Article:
Artificial intelligence (AI) makes it possible for machines to learn from experience, adjust to new inputs and perform human-like tasks. Most AI examples that you hear about today – from chess-playing computers to self-driving cars – rely heavily on deep learning and natural language processing. Using these technologies, computers can be trained to accomplish specific tasks by processing large amounts of data and recognizing patterns in the data. AI’s recent resurgence can be attributed to increased data volumes, advanced algorithms, and improvements in computing power and storage, but AI is not new. The term artificial intelligence was coined in 1956 by John McCarthy.
Early AI research in the 1950s explored topics like problem-solving and symbolic methods. In the 1960s, the US Department of Defense took interest in this type of work and began training computers to mimic basic human reasoning. For example, the Defense Advanced Research Projects Agency (DARPA) completed street mapping projects in the 1970s. And DARPA produced intelligent personal assistants in 2003, long before Siri, Alexa or Cortana were household names. These efforts paved the way for the automation and formal reasoning that we see in computers today, including decision support systems and smart search systems that can be designed to complement and augment human abilities.
Even as artificial intelligence has become the most disruptive class of technologies driving digital business forward, there is confusion about what it is, and what it can and cannot do—even among otherwise tech-savvy professionals. If you search the web, you’ll find as many definitions of AI as there are people who write them. So let’s take a different approach and identify what AI can do in an applied environment.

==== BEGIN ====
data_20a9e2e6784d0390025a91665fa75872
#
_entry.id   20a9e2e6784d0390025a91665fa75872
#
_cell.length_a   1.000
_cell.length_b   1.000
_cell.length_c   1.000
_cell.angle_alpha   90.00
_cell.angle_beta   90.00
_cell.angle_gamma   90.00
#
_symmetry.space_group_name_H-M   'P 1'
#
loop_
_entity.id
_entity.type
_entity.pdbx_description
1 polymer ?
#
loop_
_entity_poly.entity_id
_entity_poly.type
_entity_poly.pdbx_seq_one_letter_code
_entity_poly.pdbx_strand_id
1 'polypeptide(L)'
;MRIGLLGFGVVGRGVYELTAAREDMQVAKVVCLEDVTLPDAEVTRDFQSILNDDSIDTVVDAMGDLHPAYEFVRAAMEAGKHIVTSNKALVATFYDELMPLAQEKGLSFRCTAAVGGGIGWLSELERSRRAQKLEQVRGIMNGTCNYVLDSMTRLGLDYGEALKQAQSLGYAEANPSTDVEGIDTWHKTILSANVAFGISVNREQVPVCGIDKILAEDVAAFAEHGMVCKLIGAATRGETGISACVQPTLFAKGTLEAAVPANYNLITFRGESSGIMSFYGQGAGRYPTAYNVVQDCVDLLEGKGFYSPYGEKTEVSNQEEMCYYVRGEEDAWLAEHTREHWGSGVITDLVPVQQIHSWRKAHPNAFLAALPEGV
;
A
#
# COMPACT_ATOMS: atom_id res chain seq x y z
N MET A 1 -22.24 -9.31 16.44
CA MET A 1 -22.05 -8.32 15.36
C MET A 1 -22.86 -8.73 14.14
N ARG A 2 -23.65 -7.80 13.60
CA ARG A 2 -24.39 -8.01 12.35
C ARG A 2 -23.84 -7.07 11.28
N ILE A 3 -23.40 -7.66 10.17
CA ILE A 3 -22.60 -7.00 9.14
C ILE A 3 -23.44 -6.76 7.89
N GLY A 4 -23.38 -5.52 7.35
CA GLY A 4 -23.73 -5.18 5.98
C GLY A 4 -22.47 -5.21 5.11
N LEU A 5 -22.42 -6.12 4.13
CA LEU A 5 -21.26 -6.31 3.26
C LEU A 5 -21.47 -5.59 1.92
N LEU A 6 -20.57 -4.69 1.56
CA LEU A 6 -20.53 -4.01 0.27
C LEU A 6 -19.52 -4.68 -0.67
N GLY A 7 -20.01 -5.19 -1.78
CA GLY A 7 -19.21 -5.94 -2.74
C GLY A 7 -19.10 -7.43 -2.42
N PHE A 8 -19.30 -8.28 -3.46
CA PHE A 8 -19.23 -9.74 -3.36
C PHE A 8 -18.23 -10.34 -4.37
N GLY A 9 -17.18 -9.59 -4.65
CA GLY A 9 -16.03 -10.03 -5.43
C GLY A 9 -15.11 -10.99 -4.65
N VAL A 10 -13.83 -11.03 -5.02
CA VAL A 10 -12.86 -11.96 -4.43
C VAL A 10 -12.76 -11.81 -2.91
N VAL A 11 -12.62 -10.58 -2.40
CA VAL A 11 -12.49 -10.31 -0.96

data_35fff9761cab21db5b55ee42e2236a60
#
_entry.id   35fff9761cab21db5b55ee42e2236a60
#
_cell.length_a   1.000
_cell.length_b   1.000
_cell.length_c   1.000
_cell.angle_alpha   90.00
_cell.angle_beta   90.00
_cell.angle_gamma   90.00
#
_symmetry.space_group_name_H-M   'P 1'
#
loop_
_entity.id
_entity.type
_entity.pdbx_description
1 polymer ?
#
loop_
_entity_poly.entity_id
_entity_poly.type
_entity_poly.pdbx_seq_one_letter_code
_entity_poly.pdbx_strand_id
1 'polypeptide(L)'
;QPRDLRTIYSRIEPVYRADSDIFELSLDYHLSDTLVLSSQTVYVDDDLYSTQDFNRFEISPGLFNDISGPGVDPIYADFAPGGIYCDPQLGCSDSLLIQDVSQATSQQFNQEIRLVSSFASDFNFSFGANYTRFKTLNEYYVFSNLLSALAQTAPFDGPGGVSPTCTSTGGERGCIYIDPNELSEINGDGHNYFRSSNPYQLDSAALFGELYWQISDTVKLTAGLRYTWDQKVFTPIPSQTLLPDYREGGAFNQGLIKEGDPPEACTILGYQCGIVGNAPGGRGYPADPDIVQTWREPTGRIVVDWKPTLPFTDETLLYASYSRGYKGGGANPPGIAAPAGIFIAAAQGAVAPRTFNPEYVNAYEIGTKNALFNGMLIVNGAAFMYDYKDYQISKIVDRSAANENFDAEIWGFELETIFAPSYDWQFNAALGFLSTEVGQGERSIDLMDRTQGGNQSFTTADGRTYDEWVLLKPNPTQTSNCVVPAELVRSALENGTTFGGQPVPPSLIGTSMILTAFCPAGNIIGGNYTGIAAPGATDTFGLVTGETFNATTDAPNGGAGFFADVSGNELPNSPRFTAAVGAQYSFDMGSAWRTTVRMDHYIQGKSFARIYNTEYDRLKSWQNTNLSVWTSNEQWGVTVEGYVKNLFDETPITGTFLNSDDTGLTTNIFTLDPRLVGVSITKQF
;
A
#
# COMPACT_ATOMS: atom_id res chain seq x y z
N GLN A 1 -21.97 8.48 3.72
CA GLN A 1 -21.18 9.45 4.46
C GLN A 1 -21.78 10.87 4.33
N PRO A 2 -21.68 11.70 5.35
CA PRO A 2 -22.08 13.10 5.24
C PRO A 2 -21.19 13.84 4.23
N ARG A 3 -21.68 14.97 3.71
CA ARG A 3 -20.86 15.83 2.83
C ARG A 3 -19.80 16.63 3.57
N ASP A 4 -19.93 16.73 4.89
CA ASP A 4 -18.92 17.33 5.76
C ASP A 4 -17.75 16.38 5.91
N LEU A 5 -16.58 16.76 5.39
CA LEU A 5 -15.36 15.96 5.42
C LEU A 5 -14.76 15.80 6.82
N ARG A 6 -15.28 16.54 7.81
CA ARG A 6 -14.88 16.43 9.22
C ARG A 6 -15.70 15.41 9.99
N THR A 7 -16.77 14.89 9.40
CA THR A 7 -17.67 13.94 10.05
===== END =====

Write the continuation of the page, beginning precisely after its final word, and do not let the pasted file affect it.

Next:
The 6 Pillars of AI
- AI automates repetitive learning and discovery through data. But AI is different from hardware-driven, robotic automation. Instead of automating manual tasks, AI performs frequent, high-volume, computerized tasks reliably and without fatigue. For this type of automation, human inquiry is still essential to set up the system and ask the right questions.
- AI adds intelligence to existing products. In most cases, AI will not be sold as an individual application. Instead, products you already use will be improved with AI capabilities, much like Alexa was added as a feature to Amazon. Automation, conversational platforms, bots and smart machines can be combined with large amounts of data to improve many technologies.
- AI adapts through progressive learning algorithms to let the data do the programming. AI finds structure and regularities in data so that the algorithm acquires a skill: The algorithm becomes a classifier or a predictor. Just as the algorithm can teach itself how to play chess, it can also teach itself what product to recommend online, and adapt when given new data.
- AI analyzes more and deeper data using neural networks that have multiple hidden layers. Building